I am reading the last pages of Anthony Burgess’ classic A Clockwork Orange on a flight from Istanbul to Minsk. Many terms of the artificial language “Nadsat” it uses, which is based on Russian, will prove to be quite useful in Belarus.
Next to me on the plane are Richmond and Nixon from Nigeria. The plane is full of black Africans. What they are looking for in chilly Minsk, of all places, only the devil knows. Nixon and Richmond assure me that they are tourists, but the latter keeps digging out a tattered piece of paper on which is handwritten, “You work for XXX Company.” He squints as he looks at the paper. He seems to want to memorize it.
Judging by the state of the note, the two have traveled the long way from Lagos to this city on the Bosporus along a dusty country road rather than aboard an airplane. Nevertheless, they are well-dressed and smell of expensive cologne. They don’t look like refugees; more like soldiers of fortune. The whole thing stinks to high heaven.
Richmond asks me for my number, which I readily give him. “Who knows if I’ll miss out on a good story otherwise?”, I think to myself. I type my first name into his phone. Other contacts of his that I see are stored under headings like “White Woman” and “Big Jim.” The flight nearly passes without turbulence.
At the airport, the 40 or so black Africans from my plane stand together as if they were all dressed up with nowhere to go. Then I hear a border guard call out, “Tourist visa?” They all raise their hands. The guard tells them to follow him. They will all enter European soil as “tourists” a little later.
The European Union has accused Belarusian President Alexander Lukashenko of inviting migrants from Iraq and Africa into the country as “tourists” and then sending them on to Lithuania. There, 3,000 new migrants were registered in July of this year alone, compared to only 81 in the entire previous year. By acting as a human trafficker, Lukashenko is responding to the EU’s sanctions. Belarus has thus become a new gateway for migrants to the EU.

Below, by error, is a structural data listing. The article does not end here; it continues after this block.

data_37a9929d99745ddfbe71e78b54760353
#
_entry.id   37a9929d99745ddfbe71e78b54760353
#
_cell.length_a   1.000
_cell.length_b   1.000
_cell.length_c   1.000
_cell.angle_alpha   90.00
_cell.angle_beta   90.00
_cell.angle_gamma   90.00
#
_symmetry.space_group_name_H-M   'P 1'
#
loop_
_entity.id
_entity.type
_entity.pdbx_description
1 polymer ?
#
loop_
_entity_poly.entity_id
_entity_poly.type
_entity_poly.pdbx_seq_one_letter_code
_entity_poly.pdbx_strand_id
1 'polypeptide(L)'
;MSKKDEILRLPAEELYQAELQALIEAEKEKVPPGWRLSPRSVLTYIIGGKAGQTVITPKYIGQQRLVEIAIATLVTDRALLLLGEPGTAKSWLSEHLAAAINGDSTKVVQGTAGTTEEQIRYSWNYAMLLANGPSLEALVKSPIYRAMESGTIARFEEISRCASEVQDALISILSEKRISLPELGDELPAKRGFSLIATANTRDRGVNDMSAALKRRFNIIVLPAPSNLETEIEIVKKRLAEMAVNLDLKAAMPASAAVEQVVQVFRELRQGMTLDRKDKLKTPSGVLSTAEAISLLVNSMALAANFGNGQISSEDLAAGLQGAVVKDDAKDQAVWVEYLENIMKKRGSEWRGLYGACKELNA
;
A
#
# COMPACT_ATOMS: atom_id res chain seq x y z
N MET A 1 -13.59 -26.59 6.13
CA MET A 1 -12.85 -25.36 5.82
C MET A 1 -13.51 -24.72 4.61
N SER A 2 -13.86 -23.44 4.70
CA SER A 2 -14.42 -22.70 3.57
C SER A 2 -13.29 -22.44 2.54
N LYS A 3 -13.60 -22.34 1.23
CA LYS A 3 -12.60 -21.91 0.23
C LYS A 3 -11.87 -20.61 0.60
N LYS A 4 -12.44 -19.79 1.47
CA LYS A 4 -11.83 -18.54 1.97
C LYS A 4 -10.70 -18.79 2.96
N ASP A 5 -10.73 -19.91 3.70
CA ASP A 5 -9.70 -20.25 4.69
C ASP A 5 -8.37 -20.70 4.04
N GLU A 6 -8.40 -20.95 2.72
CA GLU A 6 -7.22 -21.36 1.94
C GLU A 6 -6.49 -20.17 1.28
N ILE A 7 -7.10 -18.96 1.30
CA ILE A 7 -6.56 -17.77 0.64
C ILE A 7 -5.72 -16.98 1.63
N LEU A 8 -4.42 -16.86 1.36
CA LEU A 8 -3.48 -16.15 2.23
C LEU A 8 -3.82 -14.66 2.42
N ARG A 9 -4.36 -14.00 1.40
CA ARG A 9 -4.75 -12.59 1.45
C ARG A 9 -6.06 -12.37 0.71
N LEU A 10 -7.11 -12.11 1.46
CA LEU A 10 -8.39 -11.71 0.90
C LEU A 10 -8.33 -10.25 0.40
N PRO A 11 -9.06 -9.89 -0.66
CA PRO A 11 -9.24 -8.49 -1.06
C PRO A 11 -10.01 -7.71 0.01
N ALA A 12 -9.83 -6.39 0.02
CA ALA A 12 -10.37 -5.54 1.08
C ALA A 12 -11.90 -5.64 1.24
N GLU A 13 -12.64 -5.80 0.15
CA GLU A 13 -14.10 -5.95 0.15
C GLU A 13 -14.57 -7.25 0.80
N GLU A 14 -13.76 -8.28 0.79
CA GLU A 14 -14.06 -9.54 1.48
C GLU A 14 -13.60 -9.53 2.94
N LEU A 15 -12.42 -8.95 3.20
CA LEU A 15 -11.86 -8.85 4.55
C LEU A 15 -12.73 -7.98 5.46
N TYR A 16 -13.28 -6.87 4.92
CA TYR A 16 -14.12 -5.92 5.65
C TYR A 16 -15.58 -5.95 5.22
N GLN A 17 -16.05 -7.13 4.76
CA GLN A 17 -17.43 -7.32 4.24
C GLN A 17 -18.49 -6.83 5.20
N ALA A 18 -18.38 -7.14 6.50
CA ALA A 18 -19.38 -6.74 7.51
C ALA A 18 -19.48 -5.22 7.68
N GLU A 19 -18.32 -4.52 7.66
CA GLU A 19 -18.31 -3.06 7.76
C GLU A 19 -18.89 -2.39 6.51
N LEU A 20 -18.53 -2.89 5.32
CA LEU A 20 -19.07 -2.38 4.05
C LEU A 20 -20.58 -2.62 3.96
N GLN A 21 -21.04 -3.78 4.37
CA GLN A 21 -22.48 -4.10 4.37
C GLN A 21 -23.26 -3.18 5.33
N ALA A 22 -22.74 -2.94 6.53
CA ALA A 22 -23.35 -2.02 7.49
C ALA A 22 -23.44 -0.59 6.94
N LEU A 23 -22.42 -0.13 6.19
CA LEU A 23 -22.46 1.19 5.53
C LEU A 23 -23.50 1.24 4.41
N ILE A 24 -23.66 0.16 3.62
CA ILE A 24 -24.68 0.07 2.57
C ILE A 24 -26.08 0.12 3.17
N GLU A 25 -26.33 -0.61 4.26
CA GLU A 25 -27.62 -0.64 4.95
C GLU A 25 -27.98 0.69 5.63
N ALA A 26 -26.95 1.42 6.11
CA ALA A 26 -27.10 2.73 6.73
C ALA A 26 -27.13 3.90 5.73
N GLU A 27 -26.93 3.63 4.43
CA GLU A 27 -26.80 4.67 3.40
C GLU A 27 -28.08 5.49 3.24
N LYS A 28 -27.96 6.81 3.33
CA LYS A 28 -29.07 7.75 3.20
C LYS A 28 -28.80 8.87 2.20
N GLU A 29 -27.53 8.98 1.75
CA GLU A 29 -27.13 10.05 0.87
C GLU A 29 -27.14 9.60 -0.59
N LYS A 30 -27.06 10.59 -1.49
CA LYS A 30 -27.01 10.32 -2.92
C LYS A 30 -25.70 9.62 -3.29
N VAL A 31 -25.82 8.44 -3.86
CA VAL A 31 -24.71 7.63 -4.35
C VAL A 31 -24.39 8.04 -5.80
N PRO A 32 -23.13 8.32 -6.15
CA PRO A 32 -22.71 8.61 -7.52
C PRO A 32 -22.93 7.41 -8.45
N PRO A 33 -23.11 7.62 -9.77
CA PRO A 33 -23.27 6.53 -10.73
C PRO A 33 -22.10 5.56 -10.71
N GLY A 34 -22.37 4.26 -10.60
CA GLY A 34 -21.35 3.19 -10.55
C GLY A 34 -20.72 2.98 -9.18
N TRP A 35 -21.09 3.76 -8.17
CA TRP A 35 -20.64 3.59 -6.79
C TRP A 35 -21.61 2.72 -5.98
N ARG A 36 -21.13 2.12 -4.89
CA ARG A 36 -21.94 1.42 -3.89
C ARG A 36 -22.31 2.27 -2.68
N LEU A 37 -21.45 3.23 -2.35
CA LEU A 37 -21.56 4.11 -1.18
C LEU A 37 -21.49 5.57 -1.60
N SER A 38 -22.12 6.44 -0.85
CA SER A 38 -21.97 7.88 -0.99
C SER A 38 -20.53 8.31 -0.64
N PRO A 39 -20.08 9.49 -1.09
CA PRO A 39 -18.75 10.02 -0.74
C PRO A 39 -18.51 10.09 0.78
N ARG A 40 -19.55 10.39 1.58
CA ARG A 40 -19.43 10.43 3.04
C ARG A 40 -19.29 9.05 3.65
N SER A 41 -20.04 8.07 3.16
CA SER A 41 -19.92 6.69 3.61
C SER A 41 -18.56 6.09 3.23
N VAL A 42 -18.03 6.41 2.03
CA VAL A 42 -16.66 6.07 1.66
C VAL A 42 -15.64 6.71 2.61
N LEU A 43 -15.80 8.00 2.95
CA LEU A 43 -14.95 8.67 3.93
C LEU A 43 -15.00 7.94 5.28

Apparently, few migrants intend to settle in Lithuania or Poland. Rather, they are drawn to the land of poets and thinkers — the legacy of Mama Merkel. According to statistics from the German federal police, almost 4,000 migrants have entered Germany via Belarus and Poland since August. In the first week of October alone, there were 1,183.
The regime makes no secret of the fact that Belarus is now increasingly allowing people from Africa and the Middle East to enter the country. “Many countries live off tourism, why shouldn’t Belarus develop its tourism?” Alexander Volfovich, the State Secretary of the Belarusian Security Council, explained. But it is not only fake tourists but also fake students who are currently being increasingly registered by the federal police at the German-Polish border. Many Syrians and Iraqis are said to have been issued Belarusian student visas, for example.
After talking for a while with an extremely nice border official, I go to the counter for diplomats, which he kindly assigned to me. The lady with the big epaulettes intently studies my passport, but to her question about whether I have a return flight, a simple “yes” suffices. She takes a scrutinizing look at my face, then she stamps my passport and wishes me a nice stay. I have return tickets, but they are now worthless because the flights have been canceled. I also don’t have to show the obligatory travel health insurance. Double luck.
The first accommodation in which I make myself comfortable is the Tower Hostel. It is located near Gorky Park, so I have the Scorpions’ anthem in my ears for days, although the Gorky Park they sang about is the one on the banks of the Moskva in the Russian capital. Nearly half of my eight-bed room is occupied by West Africans. Some snooze in their bunks all day. “Strange tourists,” I think. Whenever I ask a black person where they are from, the answer is either Nigeria or the Ivory Coast. I saw both countries ten years ago as a cadet on a container ship. To my knowledge, there are no wars happening there. I make a short video of one of these “tourists”: